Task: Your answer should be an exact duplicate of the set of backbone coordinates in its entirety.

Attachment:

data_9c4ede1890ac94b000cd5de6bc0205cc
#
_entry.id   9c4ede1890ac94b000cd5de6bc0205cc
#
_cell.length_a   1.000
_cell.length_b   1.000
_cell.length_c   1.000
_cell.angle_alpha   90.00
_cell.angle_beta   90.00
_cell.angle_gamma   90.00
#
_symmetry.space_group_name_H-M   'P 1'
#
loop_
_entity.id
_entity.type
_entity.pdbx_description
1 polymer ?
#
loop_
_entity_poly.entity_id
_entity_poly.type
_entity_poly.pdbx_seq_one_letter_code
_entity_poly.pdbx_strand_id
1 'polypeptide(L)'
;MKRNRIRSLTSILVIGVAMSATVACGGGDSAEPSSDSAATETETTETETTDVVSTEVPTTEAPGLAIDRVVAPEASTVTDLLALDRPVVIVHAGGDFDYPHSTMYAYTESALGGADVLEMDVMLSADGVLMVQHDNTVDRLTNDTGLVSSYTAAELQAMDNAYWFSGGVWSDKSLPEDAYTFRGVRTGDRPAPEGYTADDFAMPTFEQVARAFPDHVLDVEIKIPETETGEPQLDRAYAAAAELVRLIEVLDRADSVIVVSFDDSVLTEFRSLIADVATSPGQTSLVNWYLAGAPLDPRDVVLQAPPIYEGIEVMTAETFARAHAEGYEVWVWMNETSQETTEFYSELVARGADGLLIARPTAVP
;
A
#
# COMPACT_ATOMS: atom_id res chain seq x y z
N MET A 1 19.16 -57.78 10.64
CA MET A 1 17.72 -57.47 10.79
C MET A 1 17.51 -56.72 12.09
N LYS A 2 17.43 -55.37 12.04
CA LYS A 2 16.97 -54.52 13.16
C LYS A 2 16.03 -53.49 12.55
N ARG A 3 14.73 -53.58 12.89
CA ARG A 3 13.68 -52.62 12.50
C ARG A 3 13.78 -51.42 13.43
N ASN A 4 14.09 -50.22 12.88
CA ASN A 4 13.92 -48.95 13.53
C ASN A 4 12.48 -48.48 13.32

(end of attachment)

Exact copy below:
data_9c4ede1890ac94b000cd5de6bc0205cc
#
_entry.id   9c4ede1890ac94b000cd5de6bc0205cc
#
_cell.length_a   1.000
_cell.length_b   1.000
_cell.length_c   1.000
_cell.angle_alpha   90.00
_cell.angle_beta   90.00
_cell.angle_gamma   90.00
#
_symmetry.space_group_name_H-M   'P 1'
#
loop_
_entity.id
_entity.type
_entity.pdbx_description
1 polymer ?
#
loop_
_entity_poly.entity_id
_entity_poly.type
_entity_poly.pdbx_seq_one_letter_code
_entity_poly.pdbx_strand_id
1 'polypeptide(L)'
;MKRNRIRSLTSILVIGVAMSATVACGGGDSAEPSSDSAATETETTETETTDVVSTEVPTTEAPGLAIDRVVAPEASTVTDLLALDRPVVIVHAGGDFDYPHSTMYAYTESALGGADVLEMDVMLSADGVLMVQHDNTVDRLTNDTGLVSSYTAAELQAMDNAYWFSGGVWSDKSLPEDAYTFRGVRTGDRPAPEGYTADDFAMPTFEQVARAFPDHVLDVEIKIPETETGEPQLDRAYAAAAELVRLIEVLDRADSVIVVSFDDSVLTEFRSLIADVATSPGQTSLVNWYLAGAPLDPRDVVLQAPPIYEGIEVMTAETFARAHAEGYEVWVWMNETSQETTEFYSELVARGADGLLIARPTAVP
;
A
#
# COMPACT_ATOMS: atom_id res chain seq x y z
N MET A 1 19.16 -57.78 10.64
CA MET A 1 17.72 -57.47 10.79
C MET A 1 17.51 -56.72 12.09
N LYS A 2 17.43 -55.37 12.04
CA LYS A 2 16.97 -54.52 13.16
C LYS A 2 16.03 -53.49 12.55
N ARG A 3 14.73 -53.58 12.89
CA ARG A 3 13.68 -52.62 12.50
C ARG A 3 13.78 -51.42 13.43
N ASN A 4 14.09 -50.22 12.88
CA ASN A 4 13.92 -48.95 13.53
C ASN A 4 12.48 -48.48 13.32